Writer-director Julia Ducournau has delivered one of the most cinematically audacious debut features of the 2010s with Raw; a stone-cold instant classic, which is both bracingly intelligent, and radically creative. Feverish in its intensity, pertinent in its philosophy, this is a film which underpins the complexities of young adulthood with meteoric precision, and yet is still able to comfortably nestle into the horror framework; bettering the vast majority of genre entries in recent years.
This succulent feature follows Justine (Garance Marillier), the youngest daughter of a strict vegetarian family, who has maintained a meat-free diet since day one. Following in the footsteps of her elder sister and parents respectively, she heads off for her first year at a prestigious veterinary college; a place of big possibilities, and most importantly, independence. However the institution – in which sister Alexia (Ella Rumpf) is already studying – serves up more than she initially bargained for when her fellow freshers become embezzled in a fierce hazing ritual; an annual onslaught of degradation and indignity, which all newbies face as per school tradition. One of the “activities” enforced causes Justine to consume a raw animal organ, but once ingested, she finds her body and mind reacts in an alarming manner, and soon develops an insatiable hunger for all kinds of flesh…
Across the pulsating 95 minute runtime, Ducournau establishes her authorial voice with magnetising confidence. Her screenplay beautifully juxtaposes our expectations of the coming-of-age narrative, by seamlessly blurring the surrounding lines. Raw channels equal parts black comedy, spiky social commentary, and wince-inducing terror, with scalpel-like precision, thanks to such fantastically realised characterisation, and spot-on metaphorical beats, as Justine begins to understand her true calling and identity: a subtle twist on the girl-to-womenhood development.
There have been plentiful musings about international screenings of the film, and the reactions they has mustered. Reports of people fainting, vomiting, and ceremonial walkouts, have followed its festival campaign just as much as the wholeheartedly deserved acclaim. Now let’s get one thing straight: Raw is not for everyone. Its arresting and distressing portrait of college hazing serves up a handful of unpleasant scenes, but perhaps not in the manner you’d presume. Ducournau’s film – much like its lead protagonist – has an extremely primal approach to confrontational imagery. College parties are captured with a ferocious hedonism; thunderous music, strobe lighting, drug consumption, and sexual promiscuity vibrate maniacally through frame, whilst animal surgeries are forensic in their emotion; blade goes in, guts come out. There’s no time for attachment or sympathy.
However, the themes of cannibalism – which is what viewers will likely presume serve up the goriest moments – are actually handled with a beguiling sense of sincerity. Justine’s transition from vegetarian to meat-eater is as delicate as her alteration from precious, and virginal, to aggressive, and wilful. Neither Ducournau’s exemplary script, or her frenetic camera, takes Marillier’s hero for granted, and never does either degrade her values or outlooks based upon any narrative developments. Raw has been dubbed by some as a “feminist cannibal movie”, and there is much truth in such a statement. Justine is first a woman, second a student, and third a belly-rumbling savage; not the other way around.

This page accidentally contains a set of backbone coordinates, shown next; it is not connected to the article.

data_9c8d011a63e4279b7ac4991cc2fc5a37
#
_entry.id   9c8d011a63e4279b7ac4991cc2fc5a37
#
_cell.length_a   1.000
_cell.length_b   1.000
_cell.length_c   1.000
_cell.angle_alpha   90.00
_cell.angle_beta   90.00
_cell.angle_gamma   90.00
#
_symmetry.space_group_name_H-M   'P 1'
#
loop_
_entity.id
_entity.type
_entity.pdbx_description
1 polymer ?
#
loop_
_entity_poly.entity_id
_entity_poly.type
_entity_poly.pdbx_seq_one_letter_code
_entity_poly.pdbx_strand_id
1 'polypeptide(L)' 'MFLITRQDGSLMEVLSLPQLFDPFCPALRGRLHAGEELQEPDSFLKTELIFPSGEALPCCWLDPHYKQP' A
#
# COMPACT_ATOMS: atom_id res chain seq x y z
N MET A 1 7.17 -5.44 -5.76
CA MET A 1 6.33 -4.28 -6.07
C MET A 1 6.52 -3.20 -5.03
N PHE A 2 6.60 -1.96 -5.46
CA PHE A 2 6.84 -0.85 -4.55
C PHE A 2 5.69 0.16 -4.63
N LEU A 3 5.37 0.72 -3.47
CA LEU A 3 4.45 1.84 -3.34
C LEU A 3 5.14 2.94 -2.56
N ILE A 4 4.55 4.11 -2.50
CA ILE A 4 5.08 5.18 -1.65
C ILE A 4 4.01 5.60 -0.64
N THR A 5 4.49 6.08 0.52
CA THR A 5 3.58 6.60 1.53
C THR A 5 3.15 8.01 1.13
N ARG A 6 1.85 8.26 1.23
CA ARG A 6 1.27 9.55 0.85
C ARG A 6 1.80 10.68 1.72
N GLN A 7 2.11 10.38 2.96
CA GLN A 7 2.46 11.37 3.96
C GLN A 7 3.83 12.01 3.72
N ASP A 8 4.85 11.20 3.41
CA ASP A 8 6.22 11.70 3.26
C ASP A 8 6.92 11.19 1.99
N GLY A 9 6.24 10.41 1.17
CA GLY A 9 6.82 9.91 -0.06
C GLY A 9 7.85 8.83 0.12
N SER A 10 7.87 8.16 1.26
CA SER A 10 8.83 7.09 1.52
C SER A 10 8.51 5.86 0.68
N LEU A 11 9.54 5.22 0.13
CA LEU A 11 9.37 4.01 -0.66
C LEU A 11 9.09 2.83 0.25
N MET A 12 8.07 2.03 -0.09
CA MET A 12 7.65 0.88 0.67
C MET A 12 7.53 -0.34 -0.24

To comment further on the direction, it is so remarkably assured, and thematically knowledgable in its intent, and yet so excitable and youthful in its execution. We’ve seen a number of extremely impressive horror debuts in recent years; namely Nicolas Pesce’s agonising The Eyes of My Mother, or Robert Eggers’ insidious The Witch, but Ducournau has surged in right off the bat with undeniable vision and explosive dominance. Her camera whips through set-pieces with reflective breathlessness to Justine, as she navigates a landscape of psychological torment and trauma, before slowing down and becoming deeply intrusive, as her lens invades intimate space and sequences. Without spoiling anything, a couple of moments where Justine is at her most vulnerable (or itchy, depending on your point of view…), are so nauseatingly close, you might feel a cold hand upon the nape, or a bead of sweat upon the brow.
Marillier’s central performance is nothing short of phenomenal. She occupies virtually every frame, rendering a uniquely realised ingénue, who’ll soon ascend into a wallowing abyss of angst and unease. The doe-eyed bewilderment is played exquisitely – so well in fact you’ll never believe such a monster could dwell within – but once the lid is flung from the boiling pot, you’ll be stunned you never spotted the animalistic fury clawing away at that delicate façade. She, like her director, enters the fold with command, integrity, and bravery. Supporting work from Rumpf, and Rabah Nait Oufella as Justine’s openly-gay roommate, Adrien, are also fantastic: both performances so full of colour, body, and texture.
Visceral and fearless – both in form and virtue – Raw is pièce de résistance filmmaking. An extraordinary work, which takes zero prisoners, and accepts no simple route. It is fantastically thrilling, unashamedly acidic, and disarmingly perceptive. Let it sink those brilliant teeth in, and you’ll reap copious rewards.
Raw surges into UK cinemas on 7th April.